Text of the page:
Some, uh, case studies of other businesses in Europe. So I had an awareness of what the opportunity could look like, but I also am practical. And so I started ordering lupini beans, um, online and through some supplies that I found and ordered them to my home kitchen and started playing around and. Always had the vision to build a brand around ingredients.
So it wasn’t that I first had a product idea and then I fit in Lupini beans, and it was the other way around. It was, how am I gonna introduce this novel ingredient to the US market? What is the right format to do that in terms of consumer receptiveness? But also where can I fill a whites? Space. And so I had played around with various different ideas in my kitchen.
I actually had looked at some plant-based jerky propositions, um, some spreads, some baked goods. I had played around with bars and then I got a food he license and, um, got certified. And, uh, a friend of mine had a, a commercial kitchen here in New York City because he was running a restaurant. And so I asked him if I could use his commercial kitchen to.
The prototypes and start selling them. And so the OD version of the Lui Bar, I started making that by hand in a commissary kitchen and sold it at one store down the street from me in Brooklyn, um, way before Lui was born. And, and we didn’t have any branding, but you know, there was some early traction and interest.
And, um, there was also a way for me to understand if there was even feasibility with this concept. And I realized that that was the case. And so then I took that idea and. Packaged it up a little bit nicer into a PowerPoint presentation. And then I pitched it to, um, a venture studio here in New York City, and they were very excited about, about the opportunity.
And, um, I went and searched for co-founder and found Allie. Good, very lucky. And, and we, um, pitched this concept together and, and raised a precede capital to grow the business and actually find a co-man and start, you know, making it a, a more real business versus just me in my kitchen.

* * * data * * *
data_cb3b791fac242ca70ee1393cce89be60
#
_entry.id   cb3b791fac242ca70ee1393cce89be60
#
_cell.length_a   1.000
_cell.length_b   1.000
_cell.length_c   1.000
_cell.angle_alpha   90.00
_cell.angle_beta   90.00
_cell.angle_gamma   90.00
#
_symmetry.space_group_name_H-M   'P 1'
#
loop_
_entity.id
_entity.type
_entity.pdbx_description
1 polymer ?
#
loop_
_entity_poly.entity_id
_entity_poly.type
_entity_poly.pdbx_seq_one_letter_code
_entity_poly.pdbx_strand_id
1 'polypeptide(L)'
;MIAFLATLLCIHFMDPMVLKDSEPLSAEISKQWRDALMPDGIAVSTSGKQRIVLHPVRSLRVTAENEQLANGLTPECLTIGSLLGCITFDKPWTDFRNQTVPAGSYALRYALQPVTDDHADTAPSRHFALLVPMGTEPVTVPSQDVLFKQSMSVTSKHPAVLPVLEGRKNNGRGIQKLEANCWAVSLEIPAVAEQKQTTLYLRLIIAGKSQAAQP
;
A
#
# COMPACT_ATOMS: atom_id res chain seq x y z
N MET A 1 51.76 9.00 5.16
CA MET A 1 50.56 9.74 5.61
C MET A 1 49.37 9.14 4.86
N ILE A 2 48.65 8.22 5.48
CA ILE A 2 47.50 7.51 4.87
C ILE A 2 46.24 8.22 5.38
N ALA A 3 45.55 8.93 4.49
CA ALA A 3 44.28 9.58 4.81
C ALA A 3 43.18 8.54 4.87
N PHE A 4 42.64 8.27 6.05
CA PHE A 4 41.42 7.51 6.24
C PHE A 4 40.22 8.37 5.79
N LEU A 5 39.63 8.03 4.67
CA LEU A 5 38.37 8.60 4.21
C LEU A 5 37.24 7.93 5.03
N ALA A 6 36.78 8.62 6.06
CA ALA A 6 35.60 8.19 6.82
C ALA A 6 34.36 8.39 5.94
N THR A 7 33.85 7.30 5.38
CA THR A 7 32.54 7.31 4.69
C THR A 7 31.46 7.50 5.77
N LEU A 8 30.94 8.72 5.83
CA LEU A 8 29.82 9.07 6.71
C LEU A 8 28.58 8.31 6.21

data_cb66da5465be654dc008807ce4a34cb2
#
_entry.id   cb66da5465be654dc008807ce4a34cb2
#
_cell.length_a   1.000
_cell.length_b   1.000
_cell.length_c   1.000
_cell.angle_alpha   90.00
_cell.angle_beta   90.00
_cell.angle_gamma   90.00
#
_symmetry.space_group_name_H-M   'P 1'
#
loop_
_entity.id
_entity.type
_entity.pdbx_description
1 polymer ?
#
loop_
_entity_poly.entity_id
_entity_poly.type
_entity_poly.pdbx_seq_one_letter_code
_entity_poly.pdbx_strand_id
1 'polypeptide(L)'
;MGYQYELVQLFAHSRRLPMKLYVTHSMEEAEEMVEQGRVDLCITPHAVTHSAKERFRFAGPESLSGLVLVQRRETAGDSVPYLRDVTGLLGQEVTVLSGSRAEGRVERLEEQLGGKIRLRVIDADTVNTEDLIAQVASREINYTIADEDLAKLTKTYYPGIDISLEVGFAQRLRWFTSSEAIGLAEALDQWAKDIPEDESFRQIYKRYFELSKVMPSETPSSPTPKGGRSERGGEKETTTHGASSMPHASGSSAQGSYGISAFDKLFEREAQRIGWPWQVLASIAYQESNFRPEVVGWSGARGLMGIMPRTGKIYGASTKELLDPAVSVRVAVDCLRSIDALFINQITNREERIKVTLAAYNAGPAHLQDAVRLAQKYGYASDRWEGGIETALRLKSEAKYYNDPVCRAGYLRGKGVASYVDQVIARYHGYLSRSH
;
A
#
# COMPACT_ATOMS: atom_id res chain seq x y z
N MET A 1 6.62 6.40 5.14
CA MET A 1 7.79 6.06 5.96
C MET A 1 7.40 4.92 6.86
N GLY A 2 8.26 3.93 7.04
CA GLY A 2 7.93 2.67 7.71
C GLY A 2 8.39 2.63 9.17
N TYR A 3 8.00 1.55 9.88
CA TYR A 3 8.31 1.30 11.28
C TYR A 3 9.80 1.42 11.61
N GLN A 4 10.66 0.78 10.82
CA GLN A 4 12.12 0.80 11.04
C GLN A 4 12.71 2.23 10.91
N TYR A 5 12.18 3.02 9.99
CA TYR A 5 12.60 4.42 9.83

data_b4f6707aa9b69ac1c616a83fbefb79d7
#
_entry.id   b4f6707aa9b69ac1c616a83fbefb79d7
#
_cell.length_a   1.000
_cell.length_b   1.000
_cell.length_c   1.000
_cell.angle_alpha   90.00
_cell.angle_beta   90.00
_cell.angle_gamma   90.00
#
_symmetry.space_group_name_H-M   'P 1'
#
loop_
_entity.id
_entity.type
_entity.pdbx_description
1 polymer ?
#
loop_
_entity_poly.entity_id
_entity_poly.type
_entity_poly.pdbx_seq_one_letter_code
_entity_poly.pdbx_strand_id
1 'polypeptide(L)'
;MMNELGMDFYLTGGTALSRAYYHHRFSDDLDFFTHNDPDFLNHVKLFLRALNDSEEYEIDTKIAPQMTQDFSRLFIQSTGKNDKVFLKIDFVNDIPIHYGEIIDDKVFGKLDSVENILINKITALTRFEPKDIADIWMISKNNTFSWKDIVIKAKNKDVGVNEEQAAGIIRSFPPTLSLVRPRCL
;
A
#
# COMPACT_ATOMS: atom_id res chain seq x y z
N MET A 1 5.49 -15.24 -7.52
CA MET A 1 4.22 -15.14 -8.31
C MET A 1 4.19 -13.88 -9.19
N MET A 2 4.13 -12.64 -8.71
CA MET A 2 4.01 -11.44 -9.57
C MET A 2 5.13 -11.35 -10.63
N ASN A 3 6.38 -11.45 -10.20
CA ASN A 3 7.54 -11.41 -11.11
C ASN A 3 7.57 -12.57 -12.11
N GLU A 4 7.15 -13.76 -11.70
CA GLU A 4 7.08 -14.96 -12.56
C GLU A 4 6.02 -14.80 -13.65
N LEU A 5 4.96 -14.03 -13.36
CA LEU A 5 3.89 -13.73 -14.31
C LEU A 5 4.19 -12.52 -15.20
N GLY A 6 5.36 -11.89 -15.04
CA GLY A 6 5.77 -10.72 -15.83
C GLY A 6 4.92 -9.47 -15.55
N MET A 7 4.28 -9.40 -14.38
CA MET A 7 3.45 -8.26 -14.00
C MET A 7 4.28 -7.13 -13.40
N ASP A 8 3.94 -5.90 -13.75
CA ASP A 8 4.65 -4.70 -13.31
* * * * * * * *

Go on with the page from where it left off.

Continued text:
Sushant Misra of TrepTalks: So you are, uh, venture funded.
Isabelle Steichen of Lupii: Yeah, we raised, um, some venture money, some early adventure money, and a lot of angel money. So, um, industry, um, uh, veterans have invested in, in our business. And then we also have raised on Republic, which is a, um, acquired funding, uh, platform that lets you raise, uh, equity money through. Um, very small checks.
So most of that, those investments came from our consumers after we had been in business, which is amazing for two reasons. One, because it’s validation that we’re onto something. Um, and then secondly, it is incredible to be able to help democratize the venture model and give our consumers’ helping us to actually build this business, um, because they’re purchasing our products to give them the opportunity to also be part of the up upside potential of the.
Sushant Misra of TrepTalks: That’s very interesting. I, um, I mean I’ve definitely heard about, uh, some of these other, uh, crowdfund sources, but Republic it seems like a very interesting idea. Um, is it kind of very similar to what, uh, some of these other crowdfunding platforms were in the beginning where, you know, people are there trying to look for to.
Even a small sum of money into interesting ideas. Yeah. And so, so you don’t have to do like a lot of marketing and it’s easy to raise funds or
Isabelle Steichen of Lupii: how, how did you Yeah, I mean, , I would say it’s never easy to raise money . Um, but uh, I would say it’s, it’s kind of, there’s two models I guess generally there’s a Kickstarter type of model that usually means you, you’re investing, but that really means.
Turn you’re getting product usually or service. Um, with Republic, you’re actually investing into a safe note, um, which is similar to convertible note. Um, and that means that at one point, once the company raises an equity round, your investment converts into equity in the bus. And so that’s one of the main differences in terms of, is it easy?
I think, you know, there these platforms like Republic where we were raised, they are becoming more and more visible and um, a lot of people are starting to know about them. Uh, I, you know, Republic was more of a tech focused platform initially, but there’s more and more sustainable food brands that have successfully raised on there.
And they obviously have a big audience that they are promoting the different, um, campaigns to. But then there’s also the brand has to do a lot of legwork. You know, we spend a lot of time, um, sending out information about this, um, campaign to our consumer base. We had the unfortunate, um, luck to launch two months before the pandemic.